PHIL 209A 01/02.  Philosophy and Art of Hip-Hop Culture
4.00 credits
Bailey, J.

This course will look at the content and forms of Hip Hop Expression as well as the assessment of performance, lyrics and images placed upon, and embodied by, its audience.  This course will be taught thematically, focusing particularly to the fundamental human questions such as: The search for God, love and knowledge; the historical concerns of cultural authenticity, race and sexuality; language as artistic expression and meaning; Chiefly we are looking at Hip Hop as a Cultural Socratic Art-Form, namely the historic look at Hip-Hop’s ability to question, inform and engage in the search for purpose within a democracy through its drama, music, and cultural forms.

SOCI 270S 01 Sociology of Minority Groups
4 Credits
Nibert, David

Pre-requisites:  None
Since humanity developed the capacity to produce an economic surplus, countless earthlings have been oppressed by relatively small groups of elites. This course will examine the historical and contemporary causes for the continued oppression of entire groups, including various ethnic groups, women, the impoverished and other animals.  Special emphasis will be given to the treatment of devalued groups in the United States and the role of the capitalist system. The course will include lecture, class discussions, videotape presentations, and assignments outside of class. Students are expected to respond actively to assigned readings by discussing key ideas and by using examples to support or question these ideas.

SOCI 277C/R 1W Islam and Islamic Societies
4 Credits
Pankhurst, Jerry

Pre-requisites:  None
This course will provide a broad introduction to the religion of Islam, accompanied by an examination of the connections between Islam and the varied life of Muslim societies and of Muslim minority communities in non-Muslim societies. We will seek to understand the complex sources of conflict in areas in which Islam is implicated in some way; we will also try to become acquainted with the rich cultural life of Muslims. We will consider Muslim societies all over the world, but, in support of the minor in Africana Studies, we will give a special emphasis to Islam in Africa and to African American Islam.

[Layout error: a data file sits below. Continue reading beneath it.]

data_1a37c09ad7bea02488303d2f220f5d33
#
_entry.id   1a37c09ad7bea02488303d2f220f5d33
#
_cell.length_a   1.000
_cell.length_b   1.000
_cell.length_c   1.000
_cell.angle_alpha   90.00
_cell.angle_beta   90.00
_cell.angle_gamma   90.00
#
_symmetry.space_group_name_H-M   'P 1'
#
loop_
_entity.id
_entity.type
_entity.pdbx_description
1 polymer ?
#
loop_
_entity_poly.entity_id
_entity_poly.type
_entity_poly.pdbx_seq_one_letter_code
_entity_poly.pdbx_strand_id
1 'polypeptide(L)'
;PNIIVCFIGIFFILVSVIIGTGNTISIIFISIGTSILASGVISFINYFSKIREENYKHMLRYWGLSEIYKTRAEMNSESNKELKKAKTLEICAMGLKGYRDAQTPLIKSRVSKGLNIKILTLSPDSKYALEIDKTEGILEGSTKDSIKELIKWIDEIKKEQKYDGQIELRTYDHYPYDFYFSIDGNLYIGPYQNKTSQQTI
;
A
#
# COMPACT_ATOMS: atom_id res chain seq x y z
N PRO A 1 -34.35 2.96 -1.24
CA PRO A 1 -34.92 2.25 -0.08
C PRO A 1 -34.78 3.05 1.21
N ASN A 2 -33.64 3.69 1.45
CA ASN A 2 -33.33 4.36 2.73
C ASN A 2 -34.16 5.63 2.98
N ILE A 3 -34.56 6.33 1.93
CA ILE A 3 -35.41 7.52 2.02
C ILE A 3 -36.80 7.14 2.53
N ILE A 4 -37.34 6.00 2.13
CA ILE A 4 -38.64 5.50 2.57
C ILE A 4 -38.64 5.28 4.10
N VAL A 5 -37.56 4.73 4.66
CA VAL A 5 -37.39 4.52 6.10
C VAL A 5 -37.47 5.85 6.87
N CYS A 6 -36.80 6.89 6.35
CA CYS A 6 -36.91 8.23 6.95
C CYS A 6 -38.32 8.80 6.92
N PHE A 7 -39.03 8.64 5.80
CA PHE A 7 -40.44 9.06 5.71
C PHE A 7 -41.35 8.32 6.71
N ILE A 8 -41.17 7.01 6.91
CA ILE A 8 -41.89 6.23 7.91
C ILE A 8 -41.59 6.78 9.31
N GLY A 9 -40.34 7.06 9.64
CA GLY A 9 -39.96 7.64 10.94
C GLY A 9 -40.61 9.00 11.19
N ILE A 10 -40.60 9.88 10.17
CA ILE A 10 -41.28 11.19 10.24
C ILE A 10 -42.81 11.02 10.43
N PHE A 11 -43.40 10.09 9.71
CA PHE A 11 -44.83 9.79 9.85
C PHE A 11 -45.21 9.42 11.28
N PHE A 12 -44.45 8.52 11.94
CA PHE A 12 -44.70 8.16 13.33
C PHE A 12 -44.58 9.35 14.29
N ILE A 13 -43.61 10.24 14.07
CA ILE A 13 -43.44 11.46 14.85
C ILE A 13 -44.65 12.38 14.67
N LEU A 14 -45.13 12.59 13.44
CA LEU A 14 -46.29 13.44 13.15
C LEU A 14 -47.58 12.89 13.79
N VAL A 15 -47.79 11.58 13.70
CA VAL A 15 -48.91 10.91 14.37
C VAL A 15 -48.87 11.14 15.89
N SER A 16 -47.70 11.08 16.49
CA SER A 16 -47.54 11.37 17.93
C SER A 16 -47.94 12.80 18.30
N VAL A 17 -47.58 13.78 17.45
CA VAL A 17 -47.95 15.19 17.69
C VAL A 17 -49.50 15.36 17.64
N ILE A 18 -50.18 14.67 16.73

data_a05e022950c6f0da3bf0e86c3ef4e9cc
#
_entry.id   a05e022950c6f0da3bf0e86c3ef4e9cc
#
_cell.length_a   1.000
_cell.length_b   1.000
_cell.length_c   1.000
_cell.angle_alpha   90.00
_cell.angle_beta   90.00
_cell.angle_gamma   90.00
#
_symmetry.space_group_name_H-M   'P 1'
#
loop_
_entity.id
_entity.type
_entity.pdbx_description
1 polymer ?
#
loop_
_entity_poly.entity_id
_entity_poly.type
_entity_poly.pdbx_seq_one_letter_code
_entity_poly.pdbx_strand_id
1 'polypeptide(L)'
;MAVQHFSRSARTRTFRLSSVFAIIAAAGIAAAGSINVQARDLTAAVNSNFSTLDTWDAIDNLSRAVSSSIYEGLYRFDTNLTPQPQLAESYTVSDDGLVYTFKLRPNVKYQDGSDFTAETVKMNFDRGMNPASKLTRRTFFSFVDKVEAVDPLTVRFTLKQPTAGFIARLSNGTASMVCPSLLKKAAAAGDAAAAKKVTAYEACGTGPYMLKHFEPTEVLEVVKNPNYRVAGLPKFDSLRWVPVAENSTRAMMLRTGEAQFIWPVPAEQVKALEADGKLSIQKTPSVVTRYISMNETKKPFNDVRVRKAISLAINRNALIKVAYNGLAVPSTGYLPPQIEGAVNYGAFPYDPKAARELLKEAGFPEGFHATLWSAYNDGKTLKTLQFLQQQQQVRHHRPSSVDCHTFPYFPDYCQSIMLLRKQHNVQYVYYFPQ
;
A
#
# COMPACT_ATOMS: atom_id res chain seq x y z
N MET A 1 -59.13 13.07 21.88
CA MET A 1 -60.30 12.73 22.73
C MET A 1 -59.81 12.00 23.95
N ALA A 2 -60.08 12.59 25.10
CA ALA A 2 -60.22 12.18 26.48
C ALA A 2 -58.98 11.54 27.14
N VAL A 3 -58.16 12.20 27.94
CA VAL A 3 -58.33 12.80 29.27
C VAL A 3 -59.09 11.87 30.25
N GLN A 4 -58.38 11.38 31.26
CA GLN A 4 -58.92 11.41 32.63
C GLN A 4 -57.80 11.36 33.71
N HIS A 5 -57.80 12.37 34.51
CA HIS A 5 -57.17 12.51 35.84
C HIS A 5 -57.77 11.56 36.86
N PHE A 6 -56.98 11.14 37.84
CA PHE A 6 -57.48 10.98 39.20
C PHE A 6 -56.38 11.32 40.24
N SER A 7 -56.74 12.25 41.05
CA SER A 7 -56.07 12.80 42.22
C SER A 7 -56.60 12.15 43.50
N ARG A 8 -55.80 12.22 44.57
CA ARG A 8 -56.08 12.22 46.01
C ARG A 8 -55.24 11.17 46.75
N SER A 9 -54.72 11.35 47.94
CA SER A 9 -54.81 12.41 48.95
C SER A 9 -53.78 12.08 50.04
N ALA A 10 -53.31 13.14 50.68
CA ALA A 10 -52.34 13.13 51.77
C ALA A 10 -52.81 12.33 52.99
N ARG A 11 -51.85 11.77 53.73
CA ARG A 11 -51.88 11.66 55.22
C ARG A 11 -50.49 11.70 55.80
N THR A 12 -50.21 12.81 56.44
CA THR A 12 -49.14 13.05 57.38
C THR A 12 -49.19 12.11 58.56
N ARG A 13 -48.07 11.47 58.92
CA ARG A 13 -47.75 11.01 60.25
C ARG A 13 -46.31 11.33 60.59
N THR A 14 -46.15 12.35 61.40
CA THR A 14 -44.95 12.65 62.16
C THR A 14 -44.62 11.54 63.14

Course format: lecture/seminar, with much group discussion. Graded Requirements: A variety of writing exercises throughout the term, oral presentations, examinations and a term project.  Students should expect one or more alternative class meetings during the evening to accommodate guest speakers.  This course is Writing Intensive (W) and can be taken for either “C” or “R” credit in General Education.

THDN 112A - 1W Dance in Popular Culture
4 Semester Hours

Prerequisite: None
What do A Chorus Line, the work of Fred Astaire, a Madonna music-video, and television commercials have in common? All of them are a demonstration and a cultural reflection of American show-dance. This class attempts to sharpen your interpretive, descriptive, and evaluative skills as you watch tap, jazz, ballroom, MTV, Broadway performances, and other forms of popular/main-stream dance of the past century. Assessment is based on in and out of class assignments and in-class participation. Writing Intensive.

THDN 210C Dance Ethnology
4 Semester Hours
Chang, Shih-Ming Li
Prerequisite: None
The purpose of this course is to provide knowledge and understanding of different cultures around the world by comparing and analyzing the differences of their dances.  Through the understanding of the basic elements of time, space, and movement quality, the course will help students develop the ability to analyze different styles, forms, and functions of the dances of different countries and cultures. The course format includes video viewing, lecture/discussion, research, and learning some folk dances. Grading is based upon participation, assignments, a midterm, a final exam, and a presentation.